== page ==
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An Atticus Finch Summer

Attorney Mike Bottaro reviews his summer and "To Kill A Mockingbird."


“Lawyers, I suppose, were children once.” – Charles Lamb

We are already well into July, the high point of Rhode Island summer living. For me, summer 2012 has been about: (1) physical therapy (“PT”), (2) my young family, and (3) managing our growing law firm. 

As to the PT, I am recovering from the right shoulder surgery and preparing for left shoulder surgery. So, my physical therapist Mary and I spend a lot of time together. She turned me on to re-reading To Kill A Mockingbird. This, in turn, has had an impact on my family and law practice.

Recall that the story is told from the viewpoint of Scout, Atticus’s 6-year-old daughter. Scout is curious about all things, including the mysterious “Radley Place” and her father and his law practice. My own daughter is 4 years old, and is so similar to Scout that I found myself laughing aloud while reading. The book reminds me how these kids watch and absorb all that we adults do.

By the way, my neighbor Dave mentioned that this was the only book that Harper Lee ever wrote!

Notably, the book has re-introduced me to my boyhood hero, Atticus Finch. I enjoy the way that Lee depicts Atticus: kneeling stoically in church….. listening carefully to the lying townspeople testify in court…. teaching his children about how to treat others. Everything is done with thoughtfulness, care, and with integrity. As to the last point, there is this deep juxtaposition between the “church going folks” on the outside who nonetheless act racist – versus Atticus’s sincere faith, desire to help others, and love. To me, Atticus models the authentic Christian man, flawed, but nonetheless striving to do the right thing.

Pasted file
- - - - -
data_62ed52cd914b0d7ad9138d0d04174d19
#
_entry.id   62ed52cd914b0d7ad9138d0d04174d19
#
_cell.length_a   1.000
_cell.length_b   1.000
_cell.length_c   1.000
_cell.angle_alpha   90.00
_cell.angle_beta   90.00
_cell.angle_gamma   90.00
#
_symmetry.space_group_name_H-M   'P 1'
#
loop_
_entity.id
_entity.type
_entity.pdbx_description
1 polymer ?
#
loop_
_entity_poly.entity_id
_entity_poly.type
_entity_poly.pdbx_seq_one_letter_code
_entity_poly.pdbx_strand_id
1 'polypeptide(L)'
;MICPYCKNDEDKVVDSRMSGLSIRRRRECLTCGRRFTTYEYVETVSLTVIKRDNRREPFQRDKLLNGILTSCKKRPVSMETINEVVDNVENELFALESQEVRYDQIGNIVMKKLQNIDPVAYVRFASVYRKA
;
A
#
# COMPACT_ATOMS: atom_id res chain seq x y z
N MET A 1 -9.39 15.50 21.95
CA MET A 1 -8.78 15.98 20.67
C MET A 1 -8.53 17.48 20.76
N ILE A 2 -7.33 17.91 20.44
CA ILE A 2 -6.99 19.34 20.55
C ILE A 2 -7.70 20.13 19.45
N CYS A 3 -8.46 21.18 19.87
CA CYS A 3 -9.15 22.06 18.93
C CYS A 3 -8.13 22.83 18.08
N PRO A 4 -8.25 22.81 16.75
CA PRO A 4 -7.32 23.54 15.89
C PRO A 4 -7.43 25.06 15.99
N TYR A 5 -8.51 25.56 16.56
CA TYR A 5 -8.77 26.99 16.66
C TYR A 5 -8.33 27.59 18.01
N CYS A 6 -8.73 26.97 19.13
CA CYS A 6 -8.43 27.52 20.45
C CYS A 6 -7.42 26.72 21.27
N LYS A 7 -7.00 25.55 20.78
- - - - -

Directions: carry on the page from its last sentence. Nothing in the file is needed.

It has been a memorable summer so far for me. As to its impact on my RI personal injury law firm, To Kill A Mockingbird is an inspiring legal story. Even though Atticus loses the trial, his ethics remain intact. In our Providence law office, I am placing the book in our reception area where, in the midst of busyness, it will remind us to help others achieve justice.    

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Billie Thomas July 28, 2012 at 01:13 PM
Mike, in answer to your question, no, she did not mention Truman Capote's influence on the book, which was not really a surprise. We talked about how growing up in Alabama and things in general.had been similar to Monroeville in my own home town but how life and influence for minorities was changing in Alabama (and have happily changed incredibly since then in both attitude and politics). Her book and our talk that day motivated me to work for civil rights most of my adult life, obtaining college scholarships for minorities from my clients, who were major corporations in the state. I decided to stay in Alabama rather than leave, to try to improve conditions in my birthplace., I will soon be moving to RI to be near my son and his family. I will leave with good feelings about the progress we have made in AL and hopeful feelings for "fitting in" in RI? The people I have met there so far are warm and welcoming.. Thank you, Mike, for your beautiful article, for honoring Nell's book , and the opportunity it gave me to relive this experience, which was most 'influential' on me. All my best to you, Billie Ruth Thomas. .
Mike Bottaro July 28, 2012 at 10:34 PM
Hi Billie Ruth: Your comments are truly inspiring and remind me of being in school and listening to a lawyer named Morris Dees speak about his civil rights work and the Southern Poverty Center. We welcome you to Rhode Island!
PM JONES August 08, 2012 at 03:32 PM
To Kill A Mockingbird is one of the few movies that brings the book to life! P.S. We all welcome you, Billie Ruth!
Sage-RI August 08, 2012 at 06:21 PM
Love, love, love this book!!!
daparyo November 15, 2012 at 01:50 AM
http://www.theparisreview.org/interviews/4867/the-art-of-fiction-no-17-truman-capote Eudora Welty, Flannery O'Connor...

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